Warwickshire 263 (Ambrose 70*, Barker 64, Parkinson 5-49, Smith 3-30) and 195 for 2 (Bell 55*, Trott 50*) drew with Lancashire 308 (Croft 100, Brown 61) and 266 for 8 (Livingstone 106*, Hameed 103)
A game that began on Monday morning with rain gusting across Emirates Old Trafford and the players sipping coffee in their dressing rooms ended in Thursday evening's gentle benedictive sunlight with many of those same players shaking hands after the match had ended in a draw which conferred honour on both teams. It was also a game which three young Lancastrians and their respective coaches will never forget
It had been, curiously enough, a batsman's day. This was odd because after 12 wickets had fallen on the Tuesday and nine on Wednesday, one expected more than five to tumble in the final three sessions of the match, especially on a wicket offering more turn, albeit not bounce, to the spinners.
That it was not so can be explained more by the contrasting skills of four batsmen, two of them making their way in the game and two others, Ian Bell and Jonathan Trott, who are probably beginning to consider what life may offer them when their playing careers are over. It was Bell and Trott who shared an unbroken stand of 111 for the third wicket to make sure their side claimed ten points from the game. The pair of former England batsmen, although Bell would not yet concede such a description, called on all their skills to neutralise the threat posed by Lancashire's 19-year-old legspinner, Matt Parkinson, and his off-spinning colleague, Arron Lilley.
There were soft hands aplenty and studious leaves. There were, of course, tucks off the hip by Trott and that back-foot cut-cum-drive by Bell where he leans back and plays the ball square of the wicket. Parkinson bowled 25 overs unchanged from the Statham End and eventually gained the confidence to bowl without a fielder on the leg-side boundary. There were also loud leg-before shouts but moral victories were the only variety Lancashire won. Bell and Trott both reached their fifties in the last hour and the draw was agreed with Warwickshire on 195 for 2 and six overs left in the game.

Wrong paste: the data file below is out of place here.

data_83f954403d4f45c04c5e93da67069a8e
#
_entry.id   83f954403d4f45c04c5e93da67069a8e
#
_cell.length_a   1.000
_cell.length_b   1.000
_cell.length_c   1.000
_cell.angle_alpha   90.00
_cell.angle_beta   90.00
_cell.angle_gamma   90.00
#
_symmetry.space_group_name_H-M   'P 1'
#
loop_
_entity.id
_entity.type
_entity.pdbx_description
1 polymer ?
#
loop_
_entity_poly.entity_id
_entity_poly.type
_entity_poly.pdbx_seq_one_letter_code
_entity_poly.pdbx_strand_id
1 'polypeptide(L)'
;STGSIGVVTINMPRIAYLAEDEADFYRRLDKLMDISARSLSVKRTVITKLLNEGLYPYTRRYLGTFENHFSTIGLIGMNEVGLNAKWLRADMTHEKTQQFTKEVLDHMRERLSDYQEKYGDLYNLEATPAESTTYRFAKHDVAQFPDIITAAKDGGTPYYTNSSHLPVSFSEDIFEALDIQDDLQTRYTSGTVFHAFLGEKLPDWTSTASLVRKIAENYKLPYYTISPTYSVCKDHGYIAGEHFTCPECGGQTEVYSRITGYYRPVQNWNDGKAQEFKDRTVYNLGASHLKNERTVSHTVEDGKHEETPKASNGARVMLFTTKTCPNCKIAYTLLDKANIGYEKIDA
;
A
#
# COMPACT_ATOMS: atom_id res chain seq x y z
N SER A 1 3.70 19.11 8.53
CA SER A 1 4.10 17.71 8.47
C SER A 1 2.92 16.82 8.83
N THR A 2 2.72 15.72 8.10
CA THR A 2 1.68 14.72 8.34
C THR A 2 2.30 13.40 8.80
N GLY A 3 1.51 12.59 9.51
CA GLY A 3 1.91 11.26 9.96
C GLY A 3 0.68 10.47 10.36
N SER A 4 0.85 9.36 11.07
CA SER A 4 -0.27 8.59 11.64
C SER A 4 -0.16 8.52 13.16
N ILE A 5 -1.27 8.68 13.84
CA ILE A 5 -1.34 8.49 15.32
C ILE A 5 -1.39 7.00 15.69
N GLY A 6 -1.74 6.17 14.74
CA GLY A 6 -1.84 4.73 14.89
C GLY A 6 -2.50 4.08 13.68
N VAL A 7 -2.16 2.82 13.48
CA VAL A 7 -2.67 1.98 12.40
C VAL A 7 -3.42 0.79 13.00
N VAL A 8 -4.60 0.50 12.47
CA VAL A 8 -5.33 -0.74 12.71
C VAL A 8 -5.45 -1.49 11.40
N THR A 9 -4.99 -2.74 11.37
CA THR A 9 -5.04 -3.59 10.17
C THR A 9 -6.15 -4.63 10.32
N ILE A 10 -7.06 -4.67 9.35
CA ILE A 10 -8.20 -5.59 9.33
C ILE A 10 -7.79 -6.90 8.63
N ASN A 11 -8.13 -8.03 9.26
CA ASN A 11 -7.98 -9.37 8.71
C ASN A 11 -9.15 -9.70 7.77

Outside Old Trafford people were going home, avoiding the attentions of the passionately intense and voting. In the middle and in the pavilion another cricket match was reviewed, analysed and put to bed. "Look, stranger, on this island now," wrote WH Auden, who knew a thing or two about demagogues.
In the morning session most of the Warwickshire attack stuck to the tight lines that brought dividends on this wicket but they could not prevent Lancashire's batsmen adding 96 runs to their overnight total at better than a run a ball. In the course of this accelerating progress, Haseeb Hameed, who does not do onslaughts, reached a maiden first-class hundred which brought pleasure to many thousands of cricket followers, by no means all of them Lancastrians.
Hameed had grafted in the best sense for 340 minutes and faced 291 balls when he tucked a ball from Rikki Clarke backward of square on the leg side and scampered the run that took him to three figures in his 17th first-class innings. He held his bat aloft as though it were a lance and was suddenly wreathed in happiness. This was what the freezing January coaching sessions were for; this gave meaning to the sacrifices. Hameed is "going to be a star", asserted Ashley Giles, Lancashire's director of cricket, later. Yes, he is, but this was a time to savour the moment and reflect on the past.
"I was pretty nervous when I was in the nineties," said Hameed, "and it was just a case of waiting for the right ball. As happy and as proud as I am, there are two people who are a lot more proud than me and that's my mum and dad. A lot of the credit goes to them, my dad especially, who has probably sacrificed his whole life for moments like that. Hopefully I can give him a lot more."
Hameed also spoke warmly about the achievements of his former schoolmate, Parkinson, who took his haul of wickets from the match to six when he had Varun Chopra lbw for 48 with a top-spinner. He also spoke of how batting with that uninhibited young hitter, Liam Livingstone, had taken the pressure off him during the sixth-wicket stand of 137 which took Lancashire from slight crisis to relative prosperity
One can see his point. Watching Livingstone bat with Hameed is rather like listening to Brian Blessed having an argument with Jacob Rees-Mogg. Each is effective in his own way. And so, after Hameed had been one of three batsmen to be dismissed in the same Clarke over, Livingstone exacted some punishment by whacking the seamer for a six over long-on and a straight-driven four to go to his own hundred off 115 balls with a dozen fours and a couple of sixes. Croft then declared, leaving Warwickshire to score 312 in what turned out to be 78 overs. Bell's batsmen never seriously considered taking on the challenge. They had fought hard and nobly for a share of this game and they were in no mood to squander their gains.